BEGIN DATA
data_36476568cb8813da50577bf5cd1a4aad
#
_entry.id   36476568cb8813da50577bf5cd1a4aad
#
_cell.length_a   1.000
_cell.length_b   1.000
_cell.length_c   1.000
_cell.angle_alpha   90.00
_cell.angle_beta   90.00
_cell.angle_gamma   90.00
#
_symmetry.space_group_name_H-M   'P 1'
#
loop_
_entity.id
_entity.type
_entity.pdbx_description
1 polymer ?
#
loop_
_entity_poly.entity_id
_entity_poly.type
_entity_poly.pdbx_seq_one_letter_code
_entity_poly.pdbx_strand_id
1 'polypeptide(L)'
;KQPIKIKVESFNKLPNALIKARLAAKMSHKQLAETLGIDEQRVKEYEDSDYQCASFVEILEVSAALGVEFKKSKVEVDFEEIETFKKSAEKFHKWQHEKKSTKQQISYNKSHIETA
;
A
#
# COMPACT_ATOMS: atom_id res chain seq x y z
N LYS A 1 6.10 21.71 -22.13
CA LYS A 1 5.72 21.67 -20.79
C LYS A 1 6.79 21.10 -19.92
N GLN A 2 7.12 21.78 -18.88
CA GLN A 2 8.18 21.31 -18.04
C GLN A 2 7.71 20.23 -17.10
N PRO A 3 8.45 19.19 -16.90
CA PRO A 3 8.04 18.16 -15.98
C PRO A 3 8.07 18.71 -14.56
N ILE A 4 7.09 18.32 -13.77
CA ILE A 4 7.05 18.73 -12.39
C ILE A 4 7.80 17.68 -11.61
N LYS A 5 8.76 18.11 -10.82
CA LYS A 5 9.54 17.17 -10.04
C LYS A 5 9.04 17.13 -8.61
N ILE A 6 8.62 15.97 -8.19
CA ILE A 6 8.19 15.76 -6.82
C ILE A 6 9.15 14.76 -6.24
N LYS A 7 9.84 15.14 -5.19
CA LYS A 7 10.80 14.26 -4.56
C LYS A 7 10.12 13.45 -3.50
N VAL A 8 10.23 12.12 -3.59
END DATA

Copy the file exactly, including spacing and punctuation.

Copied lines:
data_36476568cb8813da50577bf5cd1a4aad
#
_entry.id   36476568cb8813da50577bf5cd1a4aad
#
_cell.length_a   1.000
_cell.length_b   1.000
_cell.length_c   1.000
_cell.angle_alpha   90.00
_cell.angle_beta   90.00
_cell.angle_gamma   90.00
#
_symmetry.space_group_name_H-M   'P 1'
#
loop_
_entity.id
_entity.type
_entity.pdbx_description
1 polymer ?
#
loop_
_entity_poly.entity_id
_entity_poly.type
_entity_poly.pdbx_seq_one_letter_code
_entity_poly.pdbx_strand_id
1 'polypeptide(L)'
;KQPIKIKVESFNKLPNALIKARLAAKMSHKQLAETLGIDEQRVKEYEDSDYQCASFVEILEVSAALGVEFKKSKVEVDFEEIETFKKSAEKFHKWQHEKKSTKQQISYNKSHIETA
;
A
#
# COMPACT_ATOMS: atom_id res chain seq x y z
N LYS A 1 6.10 21.71 -22.13
CA LYS A 1 5.72 21.67 -20.79
C LYS A 1 6.79 21.10 -19.92
N GLN A 2 7.12 21.78 -18.88
CA GLN A 2 8.18 21.31 -18.04
C GLN A 2 7.71 20.23 -17.10
N PRO A 3 8.45 19.19 -16.90
CA PRO A 3 8.04 18.16 -15.98
C PRO A 3 8.07 18.71 -14.56
N ILE A 4 7.09 18.32 -13.77
CA ILE A 4 7.05 18.73 -12.39
C ILE A 4 7.80 17.68 -11.61
N LYS A 5 8.76 18.11 -10.82
CA LYS A 5 9.54 17.17 -10.04
C LYS A 5 9.04 17.13 -8.61
N ILE A 6 8.62 15.97 -8.19
CA ILE A 6 8.19 15.76 -6.82
C ILE A 6 9.15 14.76 -6.24
N LYS A 7 9.84 15.14 -5.19
CA LYS A 7 10.80 14.26 -4.56
C LYS A 7 10.12 13.45 -3.50
N VAL A 8 10.23 12.12 -3.59